An afterthought about baluns... does the ferrite core material need to be inductive at the frequency of interest or can it be resistive? I ask since I have a large number of Laird/Steward LF beads that are the perfect size for a sleeve balun. The LF material impedance peaks somewhere around 4MHz.
     
  11. Tesla23

    Active Member

    May 10, 2009
    318
    67
    The FET input one will have a high Zin, but the bipolar one is a resistive feedback design that the author claims is designed for 50Ω in/out. I guess I don't really understand your design objectives, I wouldn't put the 30dB preamp in front of a decent receiver and expect to be able to extract weak signals in the crowded broadcast band.

    The key is understanding intermodulation. Let's say you have a reasonable receiver with an input 3rd order intercept of 15dBm. If you put 30dB of gain in front of it, then the effective intercept will be no better than -15dBm. I don't know what sort of sensitivity you are aiming for, but with a -15dBm 3IP then two input signals at -46dBm will give you 3rd order intermods at -108dBm. i.e. Two signals at about 1mV each will stop you hearing a 1uV signal. 1mV is not a strong local signal, it's only a bit stronger than the rural service level for AM broadcast.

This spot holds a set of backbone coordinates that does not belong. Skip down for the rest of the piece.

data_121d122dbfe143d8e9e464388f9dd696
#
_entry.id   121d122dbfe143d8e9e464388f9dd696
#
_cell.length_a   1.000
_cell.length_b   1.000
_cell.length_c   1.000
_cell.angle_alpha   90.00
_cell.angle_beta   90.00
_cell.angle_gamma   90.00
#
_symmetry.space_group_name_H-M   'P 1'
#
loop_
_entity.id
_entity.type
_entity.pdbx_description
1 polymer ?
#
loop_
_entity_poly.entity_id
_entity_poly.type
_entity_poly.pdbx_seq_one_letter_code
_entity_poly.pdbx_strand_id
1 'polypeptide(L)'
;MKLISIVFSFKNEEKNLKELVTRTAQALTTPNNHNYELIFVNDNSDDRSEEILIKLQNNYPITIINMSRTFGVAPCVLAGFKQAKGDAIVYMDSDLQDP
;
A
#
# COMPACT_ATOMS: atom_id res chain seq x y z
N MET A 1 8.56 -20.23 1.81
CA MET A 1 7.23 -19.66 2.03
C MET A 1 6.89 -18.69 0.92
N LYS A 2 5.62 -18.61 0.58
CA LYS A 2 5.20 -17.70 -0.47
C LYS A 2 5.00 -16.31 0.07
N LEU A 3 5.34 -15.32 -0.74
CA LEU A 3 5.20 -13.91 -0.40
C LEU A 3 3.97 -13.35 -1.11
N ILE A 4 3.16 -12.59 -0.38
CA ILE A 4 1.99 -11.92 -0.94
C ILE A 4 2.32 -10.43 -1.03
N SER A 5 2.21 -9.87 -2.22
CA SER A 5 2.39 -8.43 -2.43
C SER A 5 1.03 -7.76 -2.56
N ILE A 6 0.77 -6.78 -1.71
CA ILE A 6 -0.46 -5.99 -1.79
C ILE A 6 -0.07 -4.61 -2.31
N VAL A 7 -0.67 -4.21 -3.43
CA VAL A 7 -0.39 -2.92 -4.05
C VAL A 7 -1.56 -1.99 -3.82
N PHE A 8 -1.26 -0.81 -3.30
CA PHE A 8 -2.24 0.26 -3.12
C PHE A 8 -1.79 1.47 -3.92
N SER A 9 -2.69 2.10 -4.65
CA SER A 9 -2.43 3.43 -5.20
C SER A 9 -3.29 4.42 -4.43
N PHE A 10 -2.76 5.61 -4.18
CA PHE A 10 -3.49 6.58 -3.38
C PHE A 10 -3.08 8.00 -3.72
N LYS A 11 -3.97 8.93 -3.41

The bipolar design looks like a more serious HF preamp, the transistor is running at 100mA or so, but I'm not sure it will meet your impedance objectives.


    Technically, all that is needed is a high impedance, it doesn't really matter if it is resistive or reactive. Ideally the impedance to ground from each of the two arms of the balun should be the same. In my experience I've used material that was inductive, but a bit of loss is no problem.
     
  12. KL7AJ

    AAC Fanatic!

    Nov 4, 2008
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    You can tap your feedline across a couple of turns of the total loop. This acts as an autotransformer. However, the presence of the transmission line with this method can "warp" the pattern a little. I always prefer the transformer method. :)

    Eric
     
  13. KL7AJ

    AAC Fanatic!

    Nov 4, 2008
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    I should also mention that the higher losses associated with higher mu only exist because they saturate sooner....this is NOT an issue with weak signal reception! You can use the highest mu cores available with total abandon for this application.

    Eric